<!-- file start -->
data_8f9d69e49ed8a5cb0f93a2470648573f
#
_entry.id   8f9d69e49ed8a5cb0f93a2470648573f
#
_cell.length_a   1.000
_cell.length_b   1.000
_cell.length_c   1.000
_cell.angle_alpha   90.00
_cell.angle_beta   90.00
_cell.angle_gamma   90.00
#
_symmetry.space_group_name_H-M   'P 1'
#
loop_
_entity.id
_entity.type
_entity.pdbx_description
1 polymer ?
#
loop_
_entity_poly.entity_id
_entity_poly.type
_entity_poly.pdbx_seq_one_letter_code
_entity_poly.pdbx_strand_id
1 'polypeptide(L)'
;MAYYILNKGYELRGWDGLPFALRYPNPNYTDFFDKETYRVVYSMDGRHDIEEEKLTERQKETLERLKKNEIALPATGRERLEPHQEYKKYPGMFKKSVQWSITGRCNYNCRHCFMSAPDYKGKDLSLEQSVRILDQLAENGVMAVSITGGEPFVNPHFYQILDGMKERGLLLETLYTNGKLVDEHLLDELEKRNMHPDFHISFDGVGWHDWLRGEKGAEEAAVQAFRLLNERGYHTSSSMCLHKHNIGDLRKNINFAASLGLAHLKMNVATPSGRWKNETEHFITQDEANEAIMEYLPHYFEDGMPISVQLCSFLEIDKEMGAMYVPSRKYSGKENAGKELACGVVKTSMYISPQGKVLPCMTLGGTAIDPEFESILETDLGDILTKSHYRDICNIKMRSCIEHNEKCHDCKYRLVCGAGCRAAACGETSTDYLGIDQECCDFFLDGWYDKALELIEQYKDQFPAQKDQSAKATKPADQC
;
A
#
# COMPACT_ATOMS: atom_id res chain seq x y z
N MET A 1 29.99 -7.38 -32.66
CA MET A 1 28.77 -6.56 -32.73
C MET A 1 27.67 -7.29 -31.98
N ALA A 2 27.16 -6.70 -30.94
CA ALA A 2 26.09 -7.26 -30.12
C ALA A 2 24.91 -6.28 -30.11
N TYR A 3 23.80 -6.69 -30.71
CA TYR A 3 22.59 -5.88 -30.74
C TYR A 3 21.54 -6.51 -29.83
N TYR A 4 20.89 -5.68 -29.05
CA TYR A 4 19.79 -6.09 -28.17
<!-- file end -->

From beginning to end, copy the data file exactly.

data_8f9d69e49ed8a5cb0f93a2470648573f
#
_entry.id   8f9d69e49ed8a5cb0f93a2470648573f
#
_cell.length_a   1.000
_cell.length_b   1.000
_cell.length_c   1.000
_cell.angle_alpha   90.00
_cell.angle_beta   90.00
_cell.angle_gamma   90.00
#
_symmetry.space_group_name_H-M   'P 1'
#
loop_
_entity.id
_entity.type
_entity.pdbx_description
1 polymer ?
#
loop_
_entity_poly.entity_id
_entity_poly.type
_entity_poly.pdbx_seq_one_letter_code
_entity_poly.pdbx_strand_id
1 'polypeptide(L)'
;MAYYILNKGYELRGWDGLPFALRYPNPNYTDFFDKETYRVVYSMDGRHDIEEEKLTERQKETLERLKKNEIALPATGRERLEPHQEYKKYPGMFKKSVQWSITGRCNYNCRHCFMSAPDYKGKDLSLEQSVRILDQLAENGVMAVSITGGEPFVNPHFYQILDGMKERGLLLETLYTNGKLVDEHLLDELEKRNMHPDFHISFDGVGWHDWLRGEKGAEEAAVQAFRLLNERGYHTSSSMCLHKHNIGDLRKNINFAASLGLAHLKMNVATPSGRWKNETEHFITQDEANEAIMEYLPHYFEDGMPISVQLCSFLEIDKEMGAMYVPSRKYSGKENAGKELACGVVKTSMYISPQGKVLPCMTLGGTAIDPEFESILETDLGDILTKSHYRDICNIKMRSCIEHNEKCHDCKYRLVCGAGCRAAACGETSTDYLGIDQECCDFFLDGWYDKALELIEQYKDQFPAQKDQSAKATKPADQC
;
A
#
# COMPACT_ATOMS: atom_id res chain seq x y z
N MET A 1 29.99 -7.38 -32.66
CA MET A 1 28.77 -6.56 -32.73
C MET A 1 27.67 -7.29 -31.98
N ALA A 2 27.16 -6.70 -30.94
CA ALA A 2 26.09 -7.26 -30.12
C ALA A 2 24.91 -6.28 -30.11
N TYR A 3 23.80 -6.69 -30.71
CA TYR A 3 22.59 -5.88 -30.74
C TYR A 3 21.54 -6.51 -29.83
N TYR A 4 20.89 -5.68 -29.05
CA TYR A 4 19.79 -6.09 -28.17